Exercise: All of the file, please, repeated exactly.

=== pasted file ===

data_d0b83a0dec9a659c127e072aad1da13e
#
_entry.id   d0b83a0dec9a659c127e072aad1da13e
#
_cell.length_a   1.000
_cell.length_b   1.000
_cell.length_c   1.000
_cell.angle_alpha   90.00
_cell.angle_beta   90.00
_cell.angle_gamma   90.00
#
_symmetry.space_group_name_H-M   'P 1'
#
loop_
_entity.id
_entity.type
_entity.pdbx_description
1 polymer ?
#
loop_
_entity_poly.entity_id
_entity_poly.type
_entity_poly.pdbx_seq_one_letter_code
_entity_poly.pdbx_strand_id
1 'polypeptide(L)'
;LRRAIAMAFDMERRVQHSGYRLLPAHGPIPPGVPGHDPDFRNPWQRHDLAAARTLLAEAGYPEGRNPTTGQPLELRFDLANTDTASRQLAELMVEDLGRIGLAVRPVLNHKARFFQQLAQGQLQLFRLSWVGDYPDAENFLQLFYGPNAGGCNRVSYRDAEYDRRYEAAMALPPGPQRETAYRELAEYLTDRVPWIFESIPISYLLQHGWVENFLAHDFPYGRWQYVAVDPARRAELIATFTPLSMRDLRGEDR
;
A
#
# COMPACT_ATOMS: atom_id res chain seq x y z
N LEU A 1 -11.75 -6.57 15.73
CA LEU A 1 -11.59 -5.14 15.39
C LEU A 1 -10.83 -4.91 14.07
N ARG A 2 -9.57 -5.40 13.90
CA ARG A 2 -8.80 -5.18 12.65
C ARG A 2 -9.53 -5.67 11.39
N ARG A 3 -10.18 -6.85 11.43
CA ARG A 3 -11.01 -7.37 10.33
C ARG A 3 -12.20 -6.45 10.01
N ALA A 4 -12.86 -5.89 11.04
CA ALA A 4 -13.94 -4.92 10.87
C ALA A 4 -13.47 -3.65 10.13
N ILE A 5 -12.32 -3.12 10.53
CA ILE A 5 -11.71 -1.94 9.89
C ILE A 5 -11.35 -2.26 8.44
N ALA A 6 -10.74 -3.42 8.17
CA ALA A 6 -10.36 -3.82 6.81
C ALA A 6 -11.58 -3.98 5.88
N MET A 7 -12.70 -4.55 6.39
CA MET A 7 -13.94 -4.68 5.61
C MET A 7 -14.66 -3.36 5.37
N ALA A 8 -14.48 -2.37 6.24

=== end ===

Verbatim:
data_d0b83a0dec9a659c127e072aad1da13e
#
_entry.id   d0b83a0dec9a659c127e072aad1da13e
#
_cell.length_a   1.000
_cell.length_b   1.000
_cell.length_c   1.000
_cell.angle_alpha   90.00
_cell.angle_beta   90.00
_cell.angle_gamma   90.00
#
_symmetry.space_group_name_H-M   'P 1'
#
loop_
_entity.id
_entity.type
_entity.pdbx_description
1 polymer ?
#
loop_
_entity_poly.entity_id
_entity_poly.type
_entity_poly.pdbx_seq_one_letter_code
_entity_poly.pdbx_strand_id
1 'polypeptide(L)'
;LRRAIAMAFDMERRVQHSGYRLLPAHGPIPPGVPGHDPDFRNPWQRHDLAAARTLLAEAGYPEGRNPTTGQPLELRFDLANTDTASRQLAELMVEDLGRIGLAVRPVLNHKARFFQQLAQGQLQLFRLSWVGDYPDAENFLQLFYGPNAGGCNRVSYRDAEYDRRYEAAMALPPGPQRETAYRELAEYLTDRVPWIFESIPISYLLQHGWVENFLAHDFPYGRWQYVAVDPARRAELIATFTPLSMRDLRGEDR
;
A
#
# COMPACT_ATOMS: atom_id res chain seq x y z
N LEU A 1 -11.75 -6.57 15.73
CA LEU A 1 -11.59 -5.14 15.39
C LEU A 1 -10.83 -4.91 14.07
N ARG A 2 -9.57 -5.40 13.90
CA ARG A 2 -8.80 -5.18 12.65
C ARG A 2 -9.53 -5.67 11.39
N ARG A 3 -10.18 -6.85 11.43
CA ARG A 3 -11.01 -7.37 10.33
C ARG A 3 -12.20 -6.45 10.01
N ALA A 4 -12.86 -5.89 11.04
CA ALA A 4 -13.94 -4.92 10.87
C ALA A 4 -13.47 -3.65 10.13
N ILE A 5 -12.32 -3.12 10.53
CA ILE A 5 -11.71 -1.94 9.89
C ILE A 5 -11.35 -2.26 8.44
N ALA A 6 -10.74 -3.42 8.17
CA ALA A 6 -10.36 -3.82 6.81
C ALA A 6 -11.58 -3.98 5.88
N MET A 7 -12.70 -4.55 6.39
CA MET A 7 -13.94 -4.68 5.61
C MET A 7 -14.66 -3.36 5.37
N ALA A 8 -14.48 -2.37 6.24